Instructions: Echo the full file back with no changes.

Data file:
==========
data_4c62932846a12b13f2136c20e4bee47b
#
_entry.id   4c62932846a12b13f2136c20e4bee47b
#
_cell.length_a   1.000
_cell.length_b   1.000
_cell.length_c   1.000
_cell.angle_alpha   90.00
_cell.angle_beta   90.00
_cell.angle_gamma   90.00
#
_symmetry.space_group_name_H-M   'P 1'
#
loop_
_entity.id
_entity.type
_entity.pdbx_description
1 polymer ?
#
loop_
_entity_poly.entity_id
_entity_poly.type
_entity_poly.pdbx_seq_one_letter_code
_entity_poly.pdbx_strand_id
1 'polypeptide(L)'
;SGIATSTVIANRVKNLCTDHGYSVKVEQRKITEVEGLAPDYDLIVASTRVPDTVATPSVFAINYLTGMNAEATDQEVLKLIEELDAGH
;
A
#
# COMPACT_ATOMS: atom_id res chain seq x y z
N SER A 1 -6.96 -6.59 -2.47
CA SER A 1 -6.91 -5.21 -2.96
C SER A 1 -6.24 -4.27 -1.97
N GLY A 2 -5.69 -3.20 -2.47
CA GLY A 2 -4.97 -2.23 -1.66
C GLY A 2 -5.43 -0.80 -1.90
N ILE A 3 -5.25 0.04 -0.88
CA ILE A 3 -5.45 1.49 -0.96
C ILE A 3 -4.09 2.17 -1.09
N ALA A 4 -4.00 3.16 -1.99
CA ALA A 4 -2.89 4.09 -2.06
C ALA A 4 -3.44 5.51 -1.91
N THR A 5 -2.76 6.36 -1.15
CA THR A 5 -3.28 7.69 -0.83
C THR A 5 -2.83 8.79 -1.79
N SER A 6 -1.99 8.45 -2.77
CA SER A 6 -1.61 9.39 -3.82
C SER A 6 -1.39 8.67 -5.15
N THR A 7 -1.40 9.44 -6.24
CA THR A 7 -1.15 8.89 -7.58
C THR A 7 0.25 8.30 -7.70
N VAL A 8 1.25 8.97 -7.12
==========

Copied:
data_4c62932846a12b13f2136c20e4bee47b
#
_entry.id   4c62932846a12b13f2136c20e4bee47b
#
_cell.length_a   1.000
_cell.length_b   1.000
_cell.length_c   1.000
_cell.angle_alpha   90.00
_cell.angle_beta   90.00
_cell.angle_gamma   90.00
#
_symmetry.space_group_name_H-M   'P 1'
#
loop_
_entity.id
_entity.type
_entity.pdbx_description
1 polymer ?
#
loop_
_entity_poly.entity_id
_entity_poly.type
_entity_poly.pdbx_seq_one_letter_code
_entity_poly.pdbx_strand_id
1 'polypeptide(L)'
;SGIATSTVIANRVKNLCTDHGYSVKVEQRKITEVEGLAPDYDLIVASTRVPDTVATPSVFAINYLTGMNAEATDQEVLKLIEELDAGH
;
A
#
# COMPACT_ATOMS: atom_id res chain seq x y z
N SER A 1 -6.96 -6.59 -2.47
CA SER A 1 -6.91 -5.21 -2.96
C SER A 1 -6.24 -4.27 -1.97
N GLY A 2 -5.69 -3.20 -2.47
CA GLY A 2 -4.97 -2.23 -1.66
C GLY A 2 -5.43 -0.80 -1.90
N ILE A 3 -5.25 0.04 -0.88
CA ILE A 3 -5.45 1.49 -0.96
C ILE A 3 -4.09 2.17 -1.09
N ALA A 4 -4.00 3.16 -1.99
CA ALA A 4 -2.89 4.09 -2.06
C ALA A 4 -3.44 5.51 -1.91
N THR A 5 -2.76 6.36 -1.15
CA THR A 5 -3.28 7.69 -0.83
C THR A 5 -2.83 8.79 -1.79
N SER A 6 -1.99 8.45 -2.77
CA SER A 6 -1.61 9.39 -3.82
C SER A 6 -1.39 8.67 -5.15
N THR A 7 -1.40 9.44 -6.24
CA THR A 7 -1.15 8.89 -7.58
C THR A 7 0.25 8.30 -7.70
N VAL A 8 1.25 8.97 -7.12